“It’s tough to say you give up anything when you’re signing these kinds of deals,” he said.
Flacco got a lot of money – a reported $40 million signing bonus with a record-setting average salary of $21.1 million over the next six years.
But General Manager Ozzie Newsome may be the last one laughing, and he feels quite good about locking Flacco up – even at that price.
“Joe is our quarterback, and we’re proud to be able to say that. Teams struggle with the quarterback position,” Newsome said.
“Philly signing [Sam] Bradford and Washington having to put the franchise tag on [Kirk] Cousins [are examples]. They don’t have the resume that Joe has, and for us to be moving forward with a guy that has eight years and won a Super Bowl and been in three AFC championship games, it speaks volumes.”
The Eagles signed Bradford to a reported two-year deal worth $36 million, an average of $18 million per season. Bradford hasn’t had nearly as much career success as Flacco.
Cousins’ franchise tag is a one-year, $19.95 million contract. Cousins had a breakout 2015 season, but that was his first year as the team’s full-time starter. In 2014, Cousins was benched midway through the season after throwing nine interceptions to 10 touchdowns.
Meanwhile, Flacco has the most playoff wins (10) of any quarterback in the NFL since he entered the league in 2008. His seven playoff road wins are the most by a quarterback in NFL history.
“On his shoulders stands the success of this organization over the last eight years,” Newsome said.
Newsome has been down a windy road when it comes to finding a franchise quarterback. And that’s partly why he’s so intent on keeping the one he’s got.
The Ravens had 15 starting quarterbacks over 12 years before Flacco came to town, including Vinny Testaverde, Jim Harbaugh, Tony Banks, Trent Dilfer, Elvis Grbac, Jeff Blake, Kyle Boller and Steve McNair.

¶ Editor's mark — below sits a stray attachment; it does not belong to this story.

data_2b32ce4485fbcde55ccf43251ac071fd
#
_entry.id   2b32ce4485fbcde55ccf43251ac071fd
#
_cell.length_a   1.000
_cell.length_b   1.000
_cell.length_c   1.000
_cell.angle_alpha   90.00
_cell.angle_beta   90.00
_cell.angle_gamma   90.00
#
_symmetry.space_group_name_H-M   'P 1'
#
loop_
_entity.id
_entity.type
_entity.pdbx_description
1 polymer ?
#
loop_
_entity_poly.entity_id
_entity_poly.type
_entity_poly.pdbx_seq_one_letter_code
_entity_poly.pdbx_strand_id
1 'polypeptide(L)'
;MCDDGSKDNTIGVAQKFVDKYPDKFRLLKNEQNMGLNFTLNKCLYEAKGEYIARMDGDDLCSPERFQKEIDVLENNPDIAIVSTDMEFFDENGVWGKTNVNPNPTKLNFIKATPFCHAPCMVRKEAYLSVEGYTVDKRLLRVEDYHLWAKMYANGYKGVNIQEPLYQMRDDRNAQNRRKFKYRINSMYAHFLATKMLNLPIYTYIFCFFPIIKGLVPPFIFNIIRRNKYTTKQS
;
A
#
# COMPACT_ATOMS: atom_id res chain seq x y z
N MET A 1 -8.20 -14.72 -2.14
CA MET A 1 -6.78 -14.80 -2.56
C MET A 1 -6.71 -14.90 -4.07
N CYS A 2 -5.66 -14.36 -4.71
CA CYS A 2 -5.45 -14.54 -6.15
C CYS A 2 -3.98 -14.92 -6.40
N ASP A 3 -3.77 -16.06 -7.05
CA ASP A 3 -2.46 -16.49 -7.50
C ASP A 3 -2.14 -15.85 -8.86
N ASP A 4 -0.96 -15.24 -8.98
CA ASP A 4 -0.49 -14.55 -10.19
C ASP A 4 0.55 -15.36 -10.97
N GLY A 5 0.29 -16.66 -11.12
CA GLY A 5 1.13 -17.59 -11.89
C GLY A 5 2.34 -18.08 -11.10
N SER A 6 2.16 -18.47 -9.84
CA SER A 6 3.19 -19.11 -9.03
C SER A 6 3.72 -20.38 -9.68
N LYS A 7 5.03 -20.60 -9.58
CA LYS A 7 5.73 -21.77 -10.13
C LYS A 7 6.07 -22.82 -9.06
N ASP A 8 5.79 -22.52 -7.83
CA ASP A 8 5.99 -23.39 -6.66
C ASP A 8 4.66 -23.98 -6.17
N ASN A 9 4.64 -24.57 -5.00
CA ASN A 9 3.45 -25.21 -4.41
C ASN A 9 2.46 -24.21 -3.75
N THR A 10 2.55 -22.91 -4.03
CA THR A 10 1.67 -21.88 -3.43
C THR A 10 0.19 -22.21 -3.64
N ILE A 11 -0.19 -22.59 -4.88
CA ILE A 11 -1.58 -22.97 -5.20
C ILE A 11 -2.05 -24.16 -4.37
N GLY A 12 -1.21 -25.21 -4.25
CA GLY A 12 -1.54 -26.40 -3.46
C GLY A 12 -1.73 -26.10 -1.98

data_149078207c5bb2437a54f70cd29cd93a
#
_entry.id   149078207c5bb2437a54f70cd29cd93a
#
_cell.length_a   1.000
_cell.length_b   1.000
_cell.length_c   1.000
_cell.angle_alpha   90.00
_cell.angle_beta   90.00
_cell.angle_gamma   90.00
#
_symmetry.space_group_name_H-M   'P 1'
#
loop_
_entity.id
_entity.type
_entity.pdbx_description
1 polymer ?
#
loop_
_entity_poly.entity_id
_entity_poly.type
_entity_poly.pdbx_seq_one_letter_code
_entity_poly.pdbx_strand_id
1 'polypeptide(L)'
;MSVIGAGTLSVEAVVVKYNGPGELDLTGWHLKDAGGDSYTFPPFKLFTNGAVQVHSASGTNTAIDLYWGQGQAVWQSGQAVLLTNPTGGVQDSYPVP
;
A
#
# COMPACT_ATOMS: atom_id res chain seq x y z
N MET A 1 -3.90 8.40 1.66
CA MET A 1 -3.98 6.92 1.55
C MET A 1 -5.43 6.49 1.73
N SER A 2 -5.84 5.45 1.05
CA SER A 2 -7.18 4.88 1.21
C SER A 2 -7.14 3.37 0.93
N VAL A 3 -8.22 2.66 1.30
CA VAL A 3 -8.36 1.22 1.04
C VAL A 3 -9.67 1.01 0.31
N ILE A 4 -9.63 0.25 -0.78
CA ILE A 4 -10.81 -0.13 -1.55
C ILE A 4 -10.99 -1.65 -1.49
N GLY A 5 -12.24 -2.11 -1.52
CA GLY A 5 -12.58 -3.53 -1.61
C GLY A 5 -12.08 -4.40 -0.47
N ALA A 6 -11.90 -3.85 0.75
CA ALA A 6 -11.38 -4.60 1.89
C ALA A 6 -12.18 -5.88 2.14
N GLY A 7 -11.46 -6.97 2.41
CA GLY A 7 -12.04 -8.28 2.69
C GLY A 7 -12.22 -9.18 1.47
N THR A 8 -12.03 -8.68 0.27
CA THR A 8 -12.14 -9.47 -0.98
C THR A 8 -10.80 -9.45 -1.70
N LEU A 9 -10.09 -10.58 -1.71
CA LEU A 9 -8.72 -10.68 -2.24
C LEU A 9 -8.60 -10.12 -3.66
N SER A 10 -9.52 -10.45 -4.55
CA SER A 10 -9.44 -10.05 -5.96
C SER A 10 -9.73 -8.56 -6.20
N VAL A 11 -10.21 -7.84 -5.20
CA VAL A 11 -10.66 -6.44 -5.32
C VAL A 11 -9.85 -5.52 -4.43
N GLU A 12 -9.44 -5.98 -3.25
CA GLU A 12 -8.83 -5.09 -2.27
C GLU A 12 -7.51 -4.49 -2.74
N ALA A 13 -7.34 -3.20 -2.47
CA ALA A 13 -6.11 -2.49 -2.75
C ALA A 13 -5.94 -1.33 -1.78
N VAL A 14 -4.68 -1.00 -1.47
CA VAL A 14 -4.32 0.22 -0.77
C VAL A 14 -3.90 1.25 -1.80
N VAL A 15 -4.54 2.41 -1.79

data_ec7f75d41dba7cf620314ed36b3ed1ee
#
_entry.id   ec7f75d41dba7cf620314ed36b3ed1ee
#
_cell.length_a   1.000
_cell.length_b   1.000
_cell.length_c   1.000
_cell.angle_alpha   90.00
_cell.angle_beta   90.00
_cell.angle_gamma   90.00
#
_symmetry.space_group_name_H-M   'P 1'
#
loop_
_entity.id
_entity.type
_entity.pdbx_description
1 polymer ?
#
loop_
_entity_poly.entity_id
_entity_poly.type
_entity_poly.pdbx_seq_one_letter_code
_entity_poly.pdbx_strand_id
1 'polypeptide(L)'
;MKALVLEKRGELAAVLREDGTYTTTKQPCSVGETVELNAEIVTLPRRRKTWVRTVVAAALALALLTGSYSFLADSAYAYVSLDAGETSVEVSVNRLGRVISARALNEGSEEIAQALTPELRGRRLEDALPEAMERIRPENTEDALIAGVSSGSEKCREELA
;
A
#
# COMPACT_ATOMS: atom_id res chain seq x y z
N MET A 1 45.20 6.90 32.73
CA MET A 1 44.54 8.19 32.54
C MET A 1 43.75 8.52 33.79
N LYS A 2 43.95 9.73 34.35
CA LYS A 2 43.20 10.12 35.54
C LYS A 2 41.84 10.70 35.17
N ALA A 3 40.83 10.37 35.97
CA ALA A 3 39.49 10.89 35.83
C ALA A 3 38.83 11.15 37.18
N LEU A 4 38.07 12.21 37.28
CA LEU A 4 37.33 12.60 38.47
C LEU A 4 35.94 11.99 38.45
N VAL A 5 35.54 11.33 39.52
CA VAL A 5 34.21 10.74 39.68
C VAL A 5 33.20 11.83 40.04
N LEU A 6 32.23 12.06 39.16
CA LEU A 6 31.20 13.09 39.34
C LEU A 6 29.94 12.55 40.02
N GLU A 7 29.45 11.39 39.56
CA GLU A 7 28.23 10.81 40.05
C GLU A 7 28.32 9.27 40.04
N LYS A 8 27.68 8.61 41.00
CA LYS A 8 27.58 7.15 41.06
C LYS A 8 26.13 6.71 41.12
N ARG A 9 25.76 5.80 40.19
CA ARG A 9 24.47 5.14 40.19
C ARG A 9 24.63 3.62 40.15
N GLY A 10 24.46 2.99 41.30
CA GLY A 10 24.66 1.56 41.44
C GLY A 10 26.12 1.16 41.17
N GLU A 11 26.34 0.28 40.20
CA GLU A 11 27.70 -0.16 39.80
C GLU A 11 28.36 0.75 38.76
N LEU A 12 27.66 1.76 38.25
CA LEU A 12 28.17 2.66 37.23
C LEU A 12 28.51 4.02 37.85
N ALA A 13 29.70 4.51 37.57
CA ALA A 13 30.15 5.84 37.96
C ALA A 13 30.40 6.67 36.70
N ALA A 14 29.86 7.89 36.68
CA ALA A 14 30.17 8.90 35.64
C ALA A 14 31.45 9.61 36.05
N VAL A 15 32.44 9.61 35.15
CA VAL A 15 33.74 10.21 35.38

“I just spent about five days [at the NFL Scouting Combine] with GMs that are looking for a Joe Flacco, and they’re not sleeping at night,” Newsome said.
“And we did that. No one can appreciate a good quarterback [as much as] Ozzie Newsome can after going through what we went through. I learned a lot of lessons along the way of what a good quarterback really is.”
Two of Flacco’s last three seasons haven’t been as sparkling as the epic playoff run he went on before Super Bowl XLVII, which helped earn him his first mega contract.
The Ravens missed the playoffs in two of those three seasons. Flacco threw a career-high 22 interceptions in 2013 and tossed 14 touchdowns to 12 picks last season before being injured in Week 9. Still, Flacco was on pace for franchise and personal highs in passing yards last season, and his completion percentage was at a career-high 63.4 percent.
And there’s much more to Flacco than his stats.
“The thing I’ve learned about Joe over the course of the last eight years is that, no matter what you go through, no matter whether it’s the highest pinnacle of success or whether it’s disappointment after a loss, no matter what, you’re going to get Joe Flacco’s best,” Head Coach John Harbaugh said.